Proportion of significantly different bins for the pathway-exon feature analysis. The numbers in each block and the color intensity [0,1] indicate the proportion of significant bins for the 1000 Genomes populations on each axis. In general, the x-axis is organized with African descent populations on the far right and increasing differentiation with regard to low frequency burden towards the left (i.e. populations of Asian descent have the highest proportion of significant bins compared to African descent groups). The overall proportion of significant bins is much less in this pathway-exon analysis than the pathway analysis shown in Figure 5b.

https://doi.org/10.1371/journal.pgen.1003959.s006

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Figure S7.

Proportion of significantly different bins in evolutionary conserved region feature analysis (A) conserved with primates, (B) conserved with mammals, and (C) conserved with vertebrates. The numbers in each block and the color density indicate the proportion of significant bins for the 1000 Genomes populations on each axis. For example, in the ECR: vertebrate matrix, 16.38% of the ECR bins have significant differences in low frequency burden between YRI and CHS populations. In general, the x-axis is organized with African descent populations on the far right and increasing differentiation with regard to low frequency burden towards the left (i.e. populations of Asian descent have the highest proportion of significant bins compared to African descent groups).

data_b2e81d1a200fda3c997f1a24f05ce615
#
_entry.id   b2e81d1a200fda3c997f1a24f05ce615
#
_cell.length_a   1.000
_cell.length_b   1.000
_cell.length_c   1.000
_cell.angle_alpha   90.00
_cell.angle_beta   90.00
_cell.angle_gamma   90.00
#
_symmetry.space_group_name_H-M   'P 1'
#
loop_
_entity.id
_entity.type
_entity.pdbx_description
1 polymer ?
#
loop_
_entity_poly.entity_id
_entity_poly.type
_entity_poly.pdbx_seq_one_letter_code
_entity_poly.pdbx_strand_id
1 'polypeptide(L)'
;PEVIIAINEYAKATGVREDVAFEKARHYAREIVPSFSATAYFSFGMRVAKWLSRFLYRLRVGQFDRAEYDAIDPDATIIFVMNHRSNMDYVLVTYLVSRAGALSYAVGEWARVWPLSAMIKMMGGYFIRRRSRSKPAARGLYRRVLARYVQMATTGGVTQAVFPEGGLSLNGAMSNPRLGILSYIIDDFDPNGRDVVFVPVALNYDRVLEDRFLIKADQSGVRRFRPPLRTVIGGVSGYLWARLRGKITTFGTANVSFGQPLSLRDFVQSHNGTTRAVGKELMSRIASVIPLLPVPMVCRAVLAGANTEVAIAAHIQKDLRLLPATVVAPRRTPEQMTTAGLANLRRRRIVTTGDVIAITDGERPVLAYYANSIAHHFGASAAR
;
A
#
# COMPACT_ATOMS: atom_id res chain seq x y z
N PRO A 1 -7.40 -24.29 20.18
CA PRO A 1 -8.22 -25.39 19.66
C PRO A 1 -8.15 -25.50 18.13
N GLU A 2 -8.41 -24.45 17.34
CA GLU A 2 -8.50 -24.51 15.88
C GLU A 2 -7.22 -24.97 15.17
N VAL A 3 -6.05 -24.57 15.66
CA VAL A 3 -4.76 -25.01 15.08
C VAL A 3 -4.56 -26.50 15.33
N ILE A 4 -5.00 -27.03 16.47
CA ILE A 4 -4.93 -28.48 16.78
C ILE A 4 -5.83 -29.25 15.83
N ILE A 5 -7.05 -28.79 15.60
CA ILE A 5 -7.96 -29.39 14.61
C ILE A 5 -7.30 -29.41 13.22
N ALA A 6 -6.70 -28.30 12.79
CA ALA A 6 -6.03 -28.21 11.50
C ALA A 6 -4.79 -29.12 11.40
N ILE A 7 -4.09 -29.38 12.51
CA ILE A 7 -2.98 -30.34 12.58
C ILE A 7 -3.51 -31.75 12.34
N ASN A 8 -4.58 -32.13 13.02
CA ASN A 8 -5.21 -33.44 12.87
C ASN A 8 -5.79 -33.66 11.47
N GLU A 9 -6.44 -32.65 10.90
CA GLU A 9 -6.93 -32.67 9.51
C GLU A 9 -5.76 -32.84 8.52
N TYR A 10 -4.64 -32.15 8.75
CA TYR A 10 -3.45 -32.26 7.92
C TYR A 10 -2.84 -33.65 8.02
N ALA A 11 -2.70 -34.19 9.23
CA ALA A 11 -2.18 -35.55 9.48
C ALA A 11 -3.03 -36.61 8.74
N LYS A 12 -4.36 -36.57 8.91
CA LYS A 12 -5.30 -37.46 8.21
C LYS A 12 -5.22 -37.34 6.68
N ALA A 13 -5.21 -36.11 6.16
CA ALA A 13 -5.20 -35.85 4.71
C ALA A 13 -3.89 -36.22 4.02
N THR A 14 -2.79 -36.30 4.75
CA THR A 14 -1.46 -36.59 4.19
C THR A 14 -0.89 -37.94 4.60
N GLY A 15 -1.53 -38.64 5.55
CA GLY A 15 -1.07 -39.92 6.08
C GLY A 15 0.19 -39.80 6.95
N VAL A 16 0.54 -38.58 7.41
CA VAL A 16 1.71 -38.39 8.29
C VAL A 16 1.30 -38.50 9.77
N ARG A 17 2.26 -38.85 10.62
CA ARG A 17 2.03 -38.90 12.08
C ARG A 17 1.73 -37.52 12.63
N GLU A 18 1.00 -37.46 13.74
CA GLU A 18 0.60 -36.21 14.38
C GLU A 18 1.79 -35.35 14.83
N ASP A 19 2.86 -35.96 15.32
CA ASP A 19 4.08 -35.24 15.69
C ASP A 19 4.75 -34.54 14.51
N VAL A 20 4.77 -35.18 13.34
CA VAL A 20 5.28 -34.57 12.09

https://doi.org/10.1371/journal.pgen.1003959.s007

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Figure S8.

Investigation of pathway significant correlation with binsize using untransformed pathway variables. Correlation scatterplot matrix for six untransformed variables: the number of genes in a pathway (n_genes), the number of unique genes in the pathway (n_uniq), the number of loci in the pathway bin (loci), the number of variants in the pathway bin (variants), the genomic coverage of pathway (coverage_kb), and the bin p-value (p-val). Bins considered outliers were removed before generating the correlations (http://stat.ethz.ch/R-manual/R-patched/library/graphics/html/pairs.html). The variables are right skewed and require transformation.

https://doi.org/10.1371/journal.pgen.1003959.s008

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Figure S9.

Investigation of pathway significant correlation with binsize using log10 transformed pathway variables. A) Correlation scatterplot matrix for six log10 transformed variables: the number of genes in a pathway (n_genes), the number of unique genes in the pathway (n_uniq), the number of loci in the pathway bin (loci), the number of variants in the pathway bin (variants), the genomic coverage of pathway (coverage_kb), and the bin p-value (p-val), B) higher magnification of the correlation highlighted in Figure S8A, but instead of the +log10 transform of p-values, it is showing the the −log10 transformed p-values and log10 transformed variants with a loess smoothing function (red line) and 95% confidence intervals (gray shading). Bins considered outliers were removed before generating the correlations. The number of loci, number of variants, and size of genomic region were significantly and linearly correlated with each other (correlation coefficients >0.95). On the x-axis, the slope from x = 1 to x = 3 is relatively linear and the −log10 p-value increases with increasing number of variants (p-value becomes more significant). From x = 3 to x = 4, the slope is near 0. From x = 4 to x = 5, the slope appears nonlinear and with a larger slope than the left slope, indicating again most significant p-values with higher numbers of variants in a bin. Although these are transformed values, the p-values are not perfectly uniform. Therefore, the tails are possibly unreliable (http://stat.ethz.ch/R-manual/R-patched/library/graphics/html/pairs.html).